The hurricane claimed at least 22,000 lives. The hurricane wind was so strong that one cannot hear their own voice, which would suggest it was a strong hurricane of winds of 200 mph. Tree bark were ripped off of trees. 4,500 people died in Barbados and many ships and houses were destroyed. The island of Martinique had storm surge as high as 25 feet. A large French fleet used in the American Revolution War were washed by the monster waves, claiming about 4,000 lives. 9,000 people died in Martinique alone. Monster storm surge flooded Sint Eustatius, which claimed a further 4,000 to 5,000 lives. To make matters worse, there was an earthqauke which during the hurricane. The earthquake helped weaken structures, in which the hurricane destroyed the building. The hurricane severely damaged Puerto Rico and Dominican Republic.

The hurricane likely had an impact on the American Revolution. Many ships were lost in the Caribbean due to the hurricane. In addition, many soldiers were killed in the hurricane. Also, 1780 was a deadly year. There were two other hurricanes in October, one hit Jamaica and Cuba, claiming over 1,100 lives on October 5. The other hurricane hit the eastern part of Gulf of Mexico, claiming 2,000 lives between October 17 to 21. 25,000 people died in October of 1780. In fact 1780 was one of the few years that had more than one hurricane claim more than 1,000 lives, 1893 and 2005. The Great Hurricane of 1780 remains the deadliest Atlantic hurricane. It claimed more lives than Hurricane Mitch and Great Galveston Hurricane of 1900.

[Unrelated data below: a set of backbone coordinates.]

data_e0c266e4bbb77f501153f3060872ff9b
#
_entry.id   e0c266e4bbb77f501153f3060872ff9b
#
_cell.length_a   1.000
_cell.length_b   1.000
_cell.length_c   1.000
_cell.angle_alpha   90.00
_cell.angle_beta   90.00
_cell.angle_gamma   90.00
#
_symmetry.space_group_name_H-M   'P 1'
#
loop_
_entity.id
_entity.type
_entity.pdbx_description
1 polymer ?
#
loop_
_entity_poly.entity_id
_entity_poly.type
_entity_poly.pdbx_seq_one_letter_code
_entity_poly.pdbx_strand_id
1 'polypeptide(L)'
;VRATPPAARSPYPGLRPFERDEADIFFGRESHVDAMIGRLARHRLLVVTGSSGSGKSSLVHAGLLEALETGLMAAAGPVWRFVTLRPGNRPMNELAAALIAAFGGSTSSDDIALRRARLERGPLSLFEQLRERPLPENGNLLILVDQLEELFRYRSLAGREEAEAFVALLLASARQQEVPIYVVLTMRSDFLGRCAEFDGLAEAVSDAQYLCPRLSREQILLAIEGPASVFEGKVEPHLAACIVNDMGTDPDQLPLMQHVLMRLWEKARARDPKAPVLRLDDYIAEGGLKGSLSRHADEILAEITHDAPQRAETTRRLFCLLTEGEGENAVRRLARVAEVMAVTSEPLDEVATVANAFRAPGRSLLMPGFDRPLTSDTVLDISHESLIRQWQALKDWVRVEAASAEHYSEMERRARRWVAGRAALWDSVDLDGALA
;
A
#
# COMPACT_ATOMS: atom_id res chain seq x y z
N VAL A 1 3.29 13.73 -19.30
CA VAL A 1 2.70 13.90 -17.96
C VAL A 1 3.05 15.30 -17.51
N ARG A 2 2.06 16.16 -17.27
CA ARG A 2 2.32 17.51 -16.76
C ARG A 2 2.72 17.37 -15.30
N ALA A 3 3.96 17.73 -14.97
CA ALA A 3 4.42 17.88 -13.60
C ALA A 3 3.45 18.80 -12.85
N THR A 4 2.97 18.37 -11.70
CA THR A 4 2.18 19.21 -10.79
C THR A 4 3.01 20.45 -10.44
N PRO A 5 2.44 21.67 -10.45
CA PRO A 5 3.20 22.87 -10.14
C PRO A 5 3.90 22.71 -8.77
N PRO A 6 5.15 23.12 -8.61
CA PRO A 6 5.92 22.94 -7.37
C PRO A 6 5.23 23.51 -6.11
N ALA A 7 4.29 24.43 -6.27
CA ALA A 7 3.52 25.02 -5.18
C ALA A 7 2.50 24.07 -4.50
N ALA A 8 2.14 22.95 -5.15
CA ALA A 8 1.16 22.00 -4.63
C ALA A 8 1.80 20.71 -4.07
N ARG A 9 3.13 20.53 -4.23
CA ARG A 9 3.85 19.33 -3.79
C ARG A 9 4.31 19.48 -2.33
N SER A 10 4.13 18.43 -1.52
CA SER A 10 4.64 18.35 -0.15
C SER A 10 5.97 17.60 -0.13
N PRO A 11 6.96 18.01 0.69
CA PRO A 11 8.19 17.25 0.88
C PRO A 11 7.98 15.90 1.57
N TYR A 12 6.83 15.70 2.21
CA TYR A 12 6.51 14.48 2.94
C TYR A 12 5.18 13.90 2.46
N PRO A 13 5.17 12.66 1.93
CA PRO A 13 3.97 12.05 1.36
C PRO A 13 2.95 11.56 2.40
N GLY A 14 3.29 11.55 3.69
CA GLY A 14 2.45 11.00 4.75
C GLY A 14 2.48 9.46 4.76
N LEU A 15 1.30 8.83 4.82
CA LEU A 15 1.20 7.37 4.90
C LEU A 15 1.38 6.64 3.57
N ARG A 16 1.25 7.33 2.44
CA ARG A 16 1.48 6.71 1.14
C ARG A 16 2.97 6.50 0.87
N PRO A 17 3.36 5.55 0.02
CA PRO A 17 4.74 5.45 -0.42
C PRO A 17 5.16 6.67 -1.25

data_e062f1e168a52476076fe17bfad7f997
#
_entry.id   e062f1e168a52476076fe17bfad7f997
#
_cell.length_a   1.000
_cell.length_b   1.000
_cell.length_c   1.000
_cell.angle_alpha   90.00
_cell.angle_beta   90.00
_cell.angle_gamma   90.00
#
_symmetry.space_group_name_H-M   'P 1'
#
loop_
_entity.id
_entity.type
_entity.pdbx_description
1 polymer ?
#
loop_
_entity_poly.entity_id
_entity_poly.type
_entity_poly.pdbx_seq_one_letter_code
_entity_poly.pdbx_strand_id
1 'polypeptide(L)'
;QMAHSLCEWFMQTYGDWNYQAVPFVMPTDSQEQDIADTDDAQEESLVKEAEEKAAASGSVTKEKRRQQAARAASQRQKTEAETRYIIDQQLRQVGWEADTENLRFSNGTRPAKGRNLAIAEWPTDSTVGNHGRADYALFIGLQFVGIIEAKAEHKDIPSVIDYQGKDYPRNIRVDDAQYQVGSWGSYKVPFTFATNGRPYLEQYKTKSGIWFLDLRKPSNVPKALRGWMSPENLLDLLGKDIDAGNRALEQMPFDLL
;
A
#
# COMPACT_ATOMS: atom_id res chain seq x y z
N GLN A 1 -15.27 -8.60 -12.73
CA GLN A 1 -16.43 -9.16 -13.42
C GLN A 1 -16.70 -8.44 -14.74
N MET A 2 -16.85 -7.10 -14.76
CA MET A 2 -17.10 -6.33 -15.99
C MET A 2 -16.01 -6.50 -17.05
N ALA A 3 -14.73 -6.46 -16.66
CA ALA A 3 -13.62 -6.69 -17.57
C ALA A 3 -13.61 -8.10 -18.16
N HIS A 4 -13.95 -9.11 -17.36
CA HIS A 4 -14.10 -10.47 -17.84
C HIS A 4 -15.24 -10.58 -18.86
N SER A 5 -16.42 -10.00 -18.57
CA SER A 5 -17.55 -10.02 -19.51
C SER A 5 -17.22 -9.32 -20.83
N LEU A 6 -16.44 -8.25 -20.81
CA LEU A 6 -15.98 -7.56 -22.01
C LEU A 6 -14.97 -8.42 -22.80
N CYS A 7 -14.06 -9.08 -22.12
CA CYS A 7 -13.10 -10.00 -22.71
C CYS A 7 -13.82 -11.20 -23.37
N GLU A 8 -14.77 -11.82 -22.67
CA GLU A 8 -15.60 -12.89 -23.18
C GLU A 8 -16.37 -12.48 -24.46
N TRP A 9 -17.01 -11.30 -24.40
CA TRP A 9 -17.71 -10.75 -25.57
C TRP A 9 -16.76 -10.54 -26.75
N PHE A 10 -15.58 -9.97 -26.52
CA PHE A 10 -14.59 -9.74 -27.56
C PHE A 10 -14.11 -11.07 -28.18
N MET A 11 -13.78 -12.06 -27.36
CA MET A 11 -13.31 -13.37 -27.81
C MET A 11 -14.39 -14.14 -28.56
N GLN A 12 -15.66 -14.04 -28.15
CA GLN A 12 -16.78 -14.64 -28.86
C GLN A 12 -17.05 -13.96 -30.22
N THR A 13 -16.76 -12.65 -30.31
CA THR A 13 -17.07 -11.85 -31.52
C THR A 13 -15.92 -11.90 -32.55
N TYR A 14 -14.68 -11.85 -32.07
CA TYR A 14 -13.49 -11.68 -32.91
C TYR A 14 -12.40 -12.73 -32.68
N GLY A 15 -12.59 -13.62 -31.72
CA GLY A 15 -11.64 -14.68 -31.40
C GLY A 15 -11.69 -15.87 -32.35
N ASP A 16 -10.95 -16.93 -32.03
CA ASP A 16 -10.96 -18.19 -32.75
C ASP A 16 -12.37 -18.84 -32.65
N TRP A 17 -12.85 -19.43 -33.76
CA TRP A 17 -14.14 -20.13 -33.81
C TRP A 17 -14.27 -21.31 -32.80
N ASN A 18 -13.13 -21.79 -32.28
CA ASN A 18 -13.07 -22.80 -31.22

NHC-The Deadliest Atlantic Tropical Cyclones, 1492-1996
Wikipedia-1780-1789 Atlantic hurricane seasons
NWS-San Juan-Notes on the Tropical Cyclones of Puerto Rico
NOAA-A Re-assessment of Historical Atlantic Basin Tropical Cyclone Activity, 1700-1855
NOAA-Chronological Listing of Tropical Cyclones affecting North Florida and Coastal Georgia 1565-1899
NEMO remembers the great hurricane of 1780
Science Daily-Great Hurricane of 1780
Wikipedia-Great Hurricane of 1780
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Offline Ptarmigan

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Re: Great Hurricane of 1780
« Reply #10 on: January 21, 2008, 02:28:08 PM »